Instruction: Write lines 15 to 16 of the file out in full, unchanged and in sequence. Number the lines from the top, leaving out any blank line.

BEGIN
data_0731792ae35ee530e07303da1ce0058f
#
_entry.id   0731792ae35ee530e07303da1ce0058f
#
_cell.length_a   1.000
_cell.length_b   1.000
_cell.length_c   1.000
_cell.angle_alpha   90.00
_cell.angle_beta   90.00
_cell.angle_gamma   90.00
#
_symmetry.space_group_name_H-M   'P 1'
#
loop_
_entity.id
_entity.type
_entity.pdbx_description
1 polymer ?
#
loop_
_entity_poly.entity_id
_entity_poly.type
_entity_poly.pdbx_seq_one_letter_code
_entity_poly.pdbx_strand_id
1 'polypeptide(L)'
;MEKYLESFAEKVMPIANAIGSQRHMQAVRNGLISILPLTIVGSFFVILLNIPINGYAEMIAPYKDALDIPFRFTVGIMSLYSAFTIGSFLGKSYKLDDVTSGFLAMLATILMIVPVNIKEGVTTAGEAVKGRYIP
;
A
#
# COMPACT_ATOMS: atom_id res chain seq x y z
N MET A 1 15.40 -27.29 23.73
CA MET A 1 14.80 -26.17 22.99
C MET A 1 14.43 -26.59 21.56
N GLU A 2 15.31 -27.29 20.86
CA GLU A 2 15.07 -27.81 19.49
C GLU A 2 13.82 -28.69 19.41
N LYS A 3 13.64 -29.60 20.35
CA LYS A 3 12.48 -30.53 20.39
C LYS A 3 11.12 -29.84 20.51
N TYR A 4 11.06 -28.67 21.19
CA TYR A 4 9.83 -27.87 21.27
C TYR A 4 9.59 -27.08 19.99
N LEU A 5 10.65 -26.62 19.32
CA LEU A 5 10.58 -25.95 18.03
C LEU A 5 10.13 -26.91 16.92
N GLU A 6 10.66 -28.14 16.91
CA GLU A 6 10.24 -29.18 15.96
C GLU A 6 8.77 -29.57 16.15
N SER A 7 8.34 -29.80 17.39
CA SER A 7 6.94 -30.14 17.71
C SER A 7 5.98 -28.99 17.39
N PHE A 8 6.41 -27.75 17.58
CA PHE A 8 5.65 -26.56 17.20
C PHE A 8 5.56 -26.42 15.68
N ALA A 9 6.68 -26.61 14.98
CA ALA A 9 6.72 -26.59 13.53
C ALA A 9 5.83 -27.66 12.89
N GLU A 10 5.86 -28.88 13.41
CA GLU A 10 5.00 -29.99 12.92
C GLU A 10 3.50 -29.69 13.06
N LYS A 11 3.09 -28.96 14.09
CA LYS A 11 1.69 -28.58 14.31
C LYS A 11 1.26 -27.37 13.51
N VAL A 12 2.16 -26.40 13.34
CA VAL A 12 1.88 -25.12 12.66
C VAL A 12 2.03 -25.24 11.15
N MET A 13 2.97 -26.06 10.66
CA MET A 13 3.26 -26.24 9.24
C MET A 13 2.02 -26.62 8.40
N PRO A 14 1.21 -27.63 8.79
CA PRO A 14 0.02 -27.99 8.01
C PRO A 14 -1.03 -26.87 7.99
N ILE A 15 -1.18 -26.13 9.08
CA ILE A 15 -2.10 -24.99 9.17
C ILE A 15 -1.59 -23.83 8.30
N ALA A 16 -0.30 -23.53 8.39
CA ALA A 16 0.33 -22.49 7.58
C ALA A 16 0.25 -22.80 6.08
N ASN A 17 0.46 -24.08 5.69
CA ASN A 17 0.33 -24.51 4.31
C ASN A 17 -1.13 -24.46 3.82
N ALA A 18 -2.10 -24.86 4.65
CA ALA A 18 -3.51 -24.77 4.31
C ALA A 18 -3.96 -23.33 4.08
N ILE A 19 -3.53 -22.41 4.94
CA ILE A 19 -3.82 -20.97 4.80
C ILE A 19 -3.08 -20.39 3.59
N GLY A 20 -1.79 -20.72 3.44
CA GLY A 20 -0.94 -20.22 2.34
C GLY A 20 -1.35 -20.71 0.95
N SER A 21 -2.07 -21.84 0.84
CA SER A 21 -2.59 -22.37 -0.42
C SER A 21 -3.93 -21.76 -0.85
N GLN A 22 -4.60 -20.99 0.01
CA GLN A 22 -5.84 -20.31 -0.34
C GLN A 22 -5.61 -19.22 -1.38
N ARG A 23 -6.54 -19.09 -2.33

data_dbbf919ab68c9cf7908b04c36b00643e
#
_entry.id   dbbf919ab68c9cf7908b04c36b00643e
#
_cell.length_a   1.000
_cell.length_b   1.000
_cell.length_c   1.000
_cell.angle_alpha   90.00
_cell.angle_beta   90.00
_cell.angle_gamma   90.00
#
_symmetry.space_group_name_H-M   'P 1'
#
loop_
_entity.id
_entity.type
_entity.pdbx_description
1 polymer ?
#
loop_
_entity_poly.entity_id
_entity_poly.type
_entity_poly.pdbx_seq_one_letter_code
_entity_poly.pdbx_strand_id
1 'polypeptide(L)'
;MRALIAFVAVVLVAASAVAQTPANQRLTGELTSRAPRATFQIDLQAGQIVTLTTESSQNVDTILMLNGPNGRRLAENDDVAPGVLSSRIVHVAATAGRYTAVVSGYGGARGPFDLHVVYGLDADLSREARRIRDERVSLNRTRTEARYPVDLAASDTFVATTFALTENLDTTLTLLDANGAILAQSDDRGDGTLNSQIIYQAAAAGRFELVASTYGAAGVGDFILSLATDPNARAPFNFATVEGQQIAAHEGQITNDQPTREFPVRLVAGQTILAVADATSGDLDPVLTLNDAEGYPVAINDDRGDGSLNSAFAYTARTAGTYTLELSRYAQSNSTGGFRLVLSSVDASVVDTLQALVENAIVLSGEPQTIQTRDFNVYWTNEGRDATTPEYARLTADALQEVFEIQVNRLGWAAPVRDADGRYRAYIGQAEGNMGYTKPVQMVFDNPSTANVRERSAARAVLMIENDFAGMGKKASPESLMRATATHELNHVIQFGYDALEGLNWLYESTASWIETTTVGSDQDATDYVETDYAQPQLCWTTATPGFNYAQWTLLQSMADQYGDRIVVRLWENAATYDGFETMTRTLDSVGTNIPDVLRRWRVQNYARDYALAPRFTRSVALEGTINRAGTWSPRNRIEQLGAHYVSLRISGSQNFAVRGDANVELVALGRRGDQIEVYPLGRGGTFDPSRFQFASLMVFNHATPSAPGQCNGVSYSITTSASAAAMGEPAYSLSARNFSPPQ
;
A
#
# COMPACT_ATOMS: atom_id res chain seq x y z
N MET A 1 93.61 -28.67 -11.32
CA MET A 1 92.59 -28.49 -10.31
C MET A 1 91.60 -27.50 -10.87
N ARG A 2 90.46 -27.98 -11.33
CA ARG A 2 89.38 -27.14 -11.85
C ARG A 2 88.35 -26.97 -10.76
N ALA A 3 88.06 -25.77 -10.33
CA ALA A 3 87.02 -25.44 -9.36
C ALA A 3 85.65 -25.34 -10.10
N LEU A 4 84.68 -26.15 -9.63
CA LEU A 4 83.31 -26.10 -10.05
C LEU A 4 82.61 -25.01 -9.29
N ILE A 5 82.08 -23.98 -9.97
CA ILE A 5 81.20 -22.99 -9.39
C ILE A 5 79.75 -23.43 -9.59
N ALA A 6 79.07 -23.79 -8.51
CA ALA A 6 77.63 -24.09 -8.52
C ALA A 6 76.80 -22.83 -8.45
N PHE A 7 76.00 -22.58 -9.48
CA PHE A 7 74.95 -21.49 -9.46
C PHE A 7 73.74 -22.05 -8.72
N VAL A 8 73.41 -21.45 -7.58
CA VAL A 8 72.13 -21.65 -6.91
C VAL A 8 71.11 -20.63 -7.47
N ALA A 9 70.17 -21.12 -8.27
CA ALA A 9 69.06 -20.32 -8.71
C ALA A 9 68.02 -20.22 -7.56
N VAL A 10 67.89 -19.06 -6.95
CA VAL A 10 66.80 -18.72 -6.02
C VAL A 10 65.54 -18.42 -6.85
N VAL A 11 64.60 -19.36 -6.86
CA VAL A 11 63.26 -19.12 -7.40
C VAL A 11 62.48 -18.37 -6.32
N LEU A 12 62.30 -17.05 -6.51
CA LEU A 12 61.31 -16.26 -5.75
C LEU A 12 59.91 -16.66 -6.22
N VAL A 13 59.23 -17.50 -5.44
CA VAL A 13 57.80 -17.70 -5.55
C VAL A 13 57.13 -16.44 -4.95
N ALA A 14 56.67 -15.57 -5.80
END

_entity.id
_entity.type